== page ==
Submitted by Cyware
The maritime industry has played a pivotal role in driving global commerce since the beginning of recorded history. The maritime industry, one of the key enablers of world trade, can have significant impacts on global economies as illustrated when the Evergreen vessel got stranded in the middle of the Suez Canal for almost a week. In the 21st century, threats and impacts to the continued operation of the maritime industry can have far-reaching consequences.
Maritime industry navigates troubled waters
The maritime industry is composed of many stakeholders, such as ship owners and operators, ports and connecting terminals, ferries/cruise operators, marine services firms, and support services providers, with varied business interests and operational challenges. With so many targets, cyber risks and potential impacts on the maritime industry are increasingly concerning.
In the past, the maritime industry was considered relatively safe due to the lack of internet connectivity and the isolated nature of ships at sea. All that has changed today with the emergence of numerous connected technologies and systems used onboard ships and at ports to manage daily operations.
Major maritime shipping companies have seen their share of cyberattacks, with some leading to weeks of downtime. In a similar vein, researchers have attributed numerous incidents of ship collisions to cyberattacks on navigation systems. Sea pirates looking to steal sensitive information on containers and ship routes also target shipping firms’ shore-based systems. The Port of Los Angeles even reported a doubling of cyberattack attempts on its network since the pandemic.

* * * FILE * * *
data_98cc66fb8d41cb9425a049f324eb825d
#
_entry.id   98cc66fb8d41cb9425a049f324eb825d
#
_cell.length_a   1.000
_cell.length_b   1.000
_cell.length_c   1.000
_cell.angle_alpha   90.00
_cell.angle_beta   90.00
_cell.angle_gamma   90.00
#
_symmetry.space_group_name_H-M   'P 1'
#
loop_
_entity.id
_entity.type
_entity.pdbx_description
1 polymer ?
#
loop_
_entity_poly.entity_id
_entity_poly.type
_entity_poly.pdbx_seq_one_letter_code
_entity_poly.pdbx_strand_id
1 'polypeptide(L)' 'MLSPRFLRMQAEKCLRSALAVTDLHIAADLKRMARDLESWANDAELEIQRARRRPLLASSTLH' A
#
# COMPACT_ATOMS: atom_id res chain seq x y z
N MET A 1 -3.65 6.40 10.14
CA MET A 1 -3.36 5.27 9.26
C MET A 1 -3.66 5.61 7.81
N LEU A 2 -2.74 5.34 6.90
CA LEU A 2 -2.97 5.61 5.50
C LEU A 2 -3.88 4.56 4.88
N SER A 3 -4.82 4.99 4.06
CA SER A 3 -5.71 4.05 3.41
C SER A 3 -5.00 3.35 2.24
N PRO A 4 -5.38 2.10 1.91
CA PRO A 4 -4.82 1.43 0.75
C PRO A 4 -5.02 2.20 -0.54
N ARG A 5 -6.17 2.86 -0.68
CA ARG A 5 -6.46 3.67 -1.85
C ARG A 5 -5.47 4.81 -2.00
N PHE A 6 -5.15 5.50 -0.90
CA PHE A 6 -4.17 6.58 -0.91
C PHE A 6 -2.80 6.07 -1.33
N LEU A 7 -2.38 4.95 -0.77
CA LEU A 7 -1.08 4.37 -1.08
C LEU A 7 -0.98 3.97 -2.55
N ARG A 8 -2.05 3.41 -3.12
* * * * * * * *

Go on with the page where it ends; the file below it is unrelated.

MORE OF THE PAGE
Stem the tide through collaboration
As the digitalization of ports and ships gathers pace and the surge in third-party and supply-chain attacks continues, it is time to reevaluate the cybersecurity posture of the entire maritime industry. Ports and shipping entities run their own internal security operations without the benefit of industry collaboration that would enhance threat response timeliness and efficacy. Connecting company-specific security teams to a larger, cohesive, and collaborative cyber threat intelligence sharing system would lead to a coordinated threat response that leverages the collective capability of member organizations. It may also illuminate a path to automation to yield instant response and introduce more efficient analysis of advanced attack strategies.
Real-time, bi-directional cyber threat intelligence sharing of indicators of compromise (IOCs), information on malware, vulnerabilities, threat actors, and attack campaigns as well as corresponding detection and mitigation measures deliver a proactive capability across the connected ecosystem that results in significantly enhanced defensive capability posture and more cyber resilience for all stakeholders.
Laying the foundation for an automated collective defense ecosystem empowers security teams with real-time threat intelligence sharing and security collaboration capabilities. Through this, organizations are able to better understand adversary behavior, fill security gaps in their technology infrastructure, and deploy effective security strategies. Collaboration is the key foundation of a secure and resilient maritime cybersecurity ecosystem of the future.